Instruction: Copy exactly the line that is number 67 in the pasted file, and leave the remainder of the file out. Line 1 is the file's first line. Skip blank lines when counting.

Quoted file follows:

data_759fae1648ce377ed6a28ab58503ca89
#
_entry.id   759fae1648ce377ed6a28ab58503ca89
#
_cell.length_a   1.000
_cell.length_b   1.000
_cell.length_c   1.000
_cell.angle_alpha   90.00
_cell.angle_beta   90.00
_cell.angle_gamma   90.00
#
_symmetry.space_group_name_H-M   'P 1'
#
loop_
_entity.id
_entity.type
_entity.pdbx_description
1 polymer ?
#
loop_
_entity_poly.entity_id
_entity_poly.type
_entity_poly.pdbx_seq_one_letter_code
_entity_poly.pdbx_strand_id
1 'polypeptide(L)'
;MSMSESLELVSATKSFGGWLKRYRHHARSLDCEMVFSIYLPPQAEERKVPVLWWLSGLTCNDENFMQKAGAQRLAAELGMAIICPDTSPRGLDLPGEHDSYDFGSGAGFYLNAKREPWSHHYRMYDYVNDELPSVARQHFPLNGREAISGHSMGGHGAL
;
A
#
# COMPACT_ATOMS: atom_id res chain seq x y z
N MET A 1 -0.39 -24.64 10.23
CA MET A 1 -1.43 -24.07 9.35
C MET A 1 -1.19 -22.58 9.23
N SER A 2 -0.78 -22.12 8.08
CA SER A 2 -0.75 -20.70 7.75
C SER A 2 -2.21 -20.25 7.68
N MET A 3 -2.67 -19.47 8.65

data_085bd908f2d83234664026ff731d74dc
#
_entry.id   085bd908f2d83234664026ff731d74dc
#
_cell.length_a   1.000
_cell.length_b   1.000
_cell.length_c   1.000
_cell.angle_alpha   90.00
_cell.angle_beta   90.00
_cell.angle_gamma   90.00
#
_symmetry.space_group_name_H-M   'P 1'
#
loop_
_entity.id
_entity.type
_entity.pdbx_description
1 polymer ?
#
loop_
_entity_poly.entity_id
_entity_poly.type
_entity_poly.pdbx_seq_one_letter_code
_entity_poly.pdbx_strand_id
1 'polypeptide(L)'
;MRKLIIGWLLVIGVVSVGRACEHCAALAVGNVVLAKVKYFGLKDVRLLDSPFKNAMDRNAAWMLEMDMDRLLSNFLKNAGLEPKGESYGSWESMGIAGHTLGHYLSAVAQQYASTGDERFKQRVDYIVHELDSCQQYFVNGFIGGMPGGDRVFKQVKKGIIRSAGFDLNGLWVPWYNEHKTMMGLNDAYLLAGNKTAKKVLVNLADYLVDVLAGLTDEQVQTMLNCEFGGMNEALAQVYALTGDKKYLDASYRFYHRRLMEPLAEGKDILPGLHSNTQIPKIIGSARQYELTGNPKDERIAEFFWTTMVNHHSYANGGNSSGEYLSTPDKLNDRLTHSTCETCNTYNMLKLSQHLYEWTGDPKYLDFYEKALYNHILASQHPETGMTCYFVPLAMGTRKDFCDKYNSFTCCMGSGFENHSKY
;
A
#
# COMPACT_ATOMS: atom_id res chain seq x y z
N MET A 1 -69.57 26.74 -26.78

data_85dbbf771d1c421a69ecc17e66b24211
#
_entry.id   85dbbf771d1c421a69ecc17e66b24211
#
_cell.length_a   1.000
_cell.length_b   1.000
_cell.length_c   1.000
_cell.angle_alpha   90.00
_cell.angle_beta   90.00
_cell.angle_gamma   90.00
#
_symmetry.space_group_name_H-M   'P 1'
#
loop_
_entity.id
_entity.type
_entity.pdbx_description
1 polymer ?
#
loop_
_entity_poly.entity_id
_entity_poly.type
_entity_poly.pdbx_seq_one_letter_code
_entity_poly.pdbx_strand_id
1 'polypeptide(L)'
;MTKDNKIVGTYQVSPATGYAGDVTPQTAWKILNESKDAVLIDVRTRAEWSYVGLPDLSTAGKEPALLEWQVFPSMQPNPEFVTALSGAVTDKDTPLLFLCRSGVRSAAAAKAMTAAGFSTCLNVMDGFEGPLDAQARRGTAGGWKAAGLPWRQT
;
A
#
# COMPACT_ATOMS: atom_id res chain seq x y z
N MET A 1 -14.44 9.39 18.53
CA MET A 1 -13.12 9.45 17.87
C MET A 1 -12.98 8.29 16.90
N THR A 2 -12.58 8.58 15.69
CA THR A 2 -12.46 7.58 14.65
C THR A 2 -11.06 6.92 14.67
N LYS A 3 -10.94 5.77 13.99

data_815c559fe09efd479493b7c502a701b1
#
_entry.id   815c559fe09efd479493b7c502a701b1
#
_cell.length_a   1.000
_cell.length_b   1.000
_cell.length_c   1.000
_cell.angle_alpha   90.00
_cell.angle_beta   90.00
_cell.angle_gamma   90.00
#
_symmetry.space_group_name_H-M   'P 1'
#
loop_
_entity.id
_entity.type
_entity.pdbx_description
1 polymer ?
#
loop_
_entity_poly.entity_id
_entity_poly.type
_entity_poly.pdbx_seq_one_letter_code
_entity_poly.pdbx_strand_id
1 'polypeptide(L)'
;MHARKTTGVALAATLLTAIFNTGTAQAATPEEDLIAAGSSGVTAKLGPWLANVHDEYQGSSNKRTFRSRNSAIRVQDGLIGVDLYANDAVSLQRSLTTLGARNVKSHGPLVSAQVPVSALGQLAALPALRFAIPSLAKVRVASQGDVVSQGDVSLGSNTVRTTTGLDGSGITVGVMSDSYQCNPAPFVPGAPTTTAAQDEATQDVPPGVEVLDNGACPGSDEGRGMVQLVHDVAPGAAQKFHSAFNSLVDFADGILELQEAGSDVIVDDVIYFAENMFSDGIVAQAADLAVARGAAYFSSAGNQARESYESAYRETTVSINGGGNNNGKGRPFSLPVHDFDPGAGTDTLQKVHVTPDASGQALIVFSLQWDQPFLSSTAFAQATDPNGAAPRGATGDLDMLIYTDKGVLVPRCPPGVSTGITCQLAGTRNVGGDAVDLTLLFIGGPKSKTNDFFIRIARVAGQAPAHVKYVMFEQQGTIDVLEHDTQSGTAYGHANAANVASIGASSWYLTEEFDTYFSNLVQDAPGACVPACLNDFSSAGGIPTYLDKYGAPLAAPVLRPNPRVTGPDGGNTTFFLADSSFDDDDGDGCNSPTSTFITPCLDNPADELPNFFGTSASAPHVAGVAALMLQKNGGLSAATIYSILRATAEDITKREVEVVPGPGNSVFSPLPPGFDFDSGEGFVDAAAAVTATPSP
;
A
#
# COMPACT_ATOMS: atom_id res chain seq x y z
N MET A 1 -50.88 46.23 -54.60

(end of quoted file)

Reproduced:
# COMPACT_ATOMS: atom_id res chain seq x y z